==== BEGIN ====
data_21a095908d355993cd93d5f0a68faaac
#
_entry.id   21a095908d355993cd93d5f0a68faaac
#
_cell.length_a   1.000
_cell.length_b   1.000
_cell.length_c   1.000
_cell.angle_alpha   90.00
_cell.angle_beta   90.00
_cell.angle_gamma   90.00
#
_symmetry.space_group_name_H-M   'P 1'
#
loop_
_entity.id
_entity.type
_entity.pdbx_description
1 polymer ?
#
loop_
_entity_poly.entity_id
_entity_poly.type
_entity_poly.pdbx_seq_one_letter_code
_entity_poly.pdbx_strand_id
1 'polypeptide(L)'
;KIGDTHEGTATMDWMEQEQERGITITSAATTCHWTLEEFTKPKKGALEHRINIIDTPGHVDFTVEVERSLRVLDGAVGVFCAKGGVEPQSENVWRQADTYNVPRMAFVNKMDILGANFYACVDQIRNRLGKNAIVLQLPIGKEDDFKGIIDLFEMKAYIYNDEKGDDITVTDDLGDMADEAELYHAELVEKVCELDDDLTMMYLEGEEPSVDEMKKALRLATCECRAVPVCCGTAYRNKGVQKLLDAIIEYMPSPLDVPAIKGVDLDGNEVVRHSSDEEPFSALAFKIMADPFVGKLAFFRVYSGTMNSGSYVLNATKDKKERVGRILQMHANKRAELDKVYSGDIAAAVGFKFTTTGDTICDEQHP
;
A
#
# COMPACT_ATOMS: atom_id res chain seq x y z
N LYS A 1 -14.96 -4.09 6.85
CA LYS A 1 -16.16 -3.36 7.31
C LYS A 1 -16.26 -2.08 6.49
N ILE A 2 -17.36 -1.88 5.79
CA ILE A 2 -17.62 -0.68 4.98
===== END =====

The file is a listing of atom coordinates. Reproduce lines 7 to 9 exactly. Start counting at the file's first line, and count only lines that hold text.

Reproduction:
_cell.length_c   1.000
_cell.angle_alpha   90.00
_cell.angle_beta   90.00